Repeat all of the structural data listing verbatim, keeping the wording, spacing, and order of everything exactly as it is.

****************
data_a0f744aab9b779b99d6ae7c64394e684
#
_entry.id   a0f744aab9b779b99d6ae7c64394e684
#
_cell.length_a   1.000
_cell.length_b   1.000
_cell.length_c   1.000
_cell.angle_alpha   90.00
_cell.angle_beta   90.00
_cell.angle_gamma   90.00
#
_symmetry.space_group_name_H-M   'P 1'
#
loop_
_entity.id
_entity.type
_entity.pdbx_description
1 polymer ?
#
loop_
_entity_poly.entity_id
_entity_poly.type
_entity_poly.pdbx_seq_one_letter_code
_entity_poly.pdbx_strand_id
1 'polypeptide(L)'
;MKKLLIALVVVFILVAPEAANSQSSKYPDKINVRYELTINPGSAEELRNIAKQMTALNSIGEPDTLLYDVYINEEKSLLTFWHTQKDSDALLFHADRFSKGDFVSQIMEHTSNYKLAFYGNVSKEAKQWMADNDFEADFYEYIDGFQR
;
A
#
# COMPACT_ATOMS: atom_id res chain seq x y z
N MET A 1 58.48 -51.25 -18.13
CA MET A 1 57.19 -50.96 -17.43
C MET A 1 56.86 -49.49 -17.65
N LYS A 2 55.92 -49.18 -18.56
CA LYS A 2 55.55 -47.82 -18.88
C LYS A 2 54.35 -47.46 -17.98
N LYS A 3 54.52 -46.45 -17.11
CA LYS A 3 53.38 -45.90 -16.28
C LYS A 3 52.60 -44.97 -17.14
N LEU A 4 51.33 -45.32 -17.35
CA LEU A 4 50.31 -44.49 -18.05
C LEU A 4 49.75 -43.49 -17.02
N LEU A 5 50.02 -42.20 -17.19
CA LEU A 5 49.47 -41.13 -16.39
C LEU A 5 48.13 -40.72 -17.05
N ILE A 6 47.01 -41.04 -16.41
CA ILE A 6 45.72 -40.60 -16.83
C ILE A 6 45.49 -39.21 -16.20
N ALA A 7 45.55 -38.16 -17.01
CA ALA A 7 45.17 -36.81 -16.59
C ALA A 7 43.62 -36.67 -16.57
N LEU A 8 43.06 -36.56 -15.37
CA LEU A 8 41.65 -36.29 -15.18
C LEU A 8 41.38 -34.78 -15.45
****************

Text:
data_a0f744aab9b779b99d6ae7c64394e684
#
_entry.id   a0f744aab9b779b99d6ae7c64394e684
#
_cell.length_a   1.000
_cell.length_b   1.000
_cell.length_c   1.000
_cell.angle_alpha   90.00
_cell.angle_beta   90.00
_cell.angle_gamma   90.00
#
_symmetry.space_group_name_H-M   'P 1'
#
loop_
_entity.id
_entity.type
_entity.pdbx_description
1 polymer ?
#
loop_
_entity_poly.entity_id
_entity_poly.type
_entity_poly.pdbx_seq_one_letter_code
_entity_poly.pdbx_strand_id
1 'polypeptide(L)'
;MKKLLIALVVVFILVAPEAANSQSSKYPDKINVRYELTINPGSAEELRNIAKQMTALNSIGEPDTLLYDVYINEEKSLLTFWHTQKDSDALLFHADRFSKGDFVSQIMEHTSNYKLAFYGNVSKEAKQWMADNDFEADFYEYIDGFQR
;
A
#
# COMPACT_ATOMS: atom_id res chain seq x y z
N MET A 1 58.48 -51.25 -18.13
CA MET A 1 57.19 -50.96 -17.43
C MET A 1 56.86 -49.49 -17.65
N LYS A 2 55.92 -49.18 -18.56
CA LYS A 2 55.55 -47.82 -18.88
C LYS A 2 54.35 -47.46 -17.98
N LYS A 3 54.52 -46.45 -17.11
CA LYS A 3 53.38 -45.90 -16.28
C LYS A 3 52.60 -44.97 -17.14
N LEU A 4 51.33 -45.32 -17.35
CA LEU A 4 50.31 -44.49 -18.05
C LEU A 4 49.75 -43.49 -17.02
N LEU A 5 50.02 -42.20 -17.19
CA LEU A 5 49.47 -41.13 -16.39
C LEU A 5 48.13 -40.72 -17.05
N ILE A 6 47.01 -41.04 -16.41
CA ILE A 6 45.72 -40.60 -16.83
C ILE A 6 45.49 -39.21 -16.20
N ALA A 7 45.55 -38.16 -17.01
CA ALA A 7 45.17 -36.81 -16.59
C ALA A 7 43.62 -36.67 -16.57
N LEU A 8 43.06 -36.56 -15.37
CA LEU A 8 41.65 -36.29 -15.18
C LEU A 8 41.38 -34.78 -15.45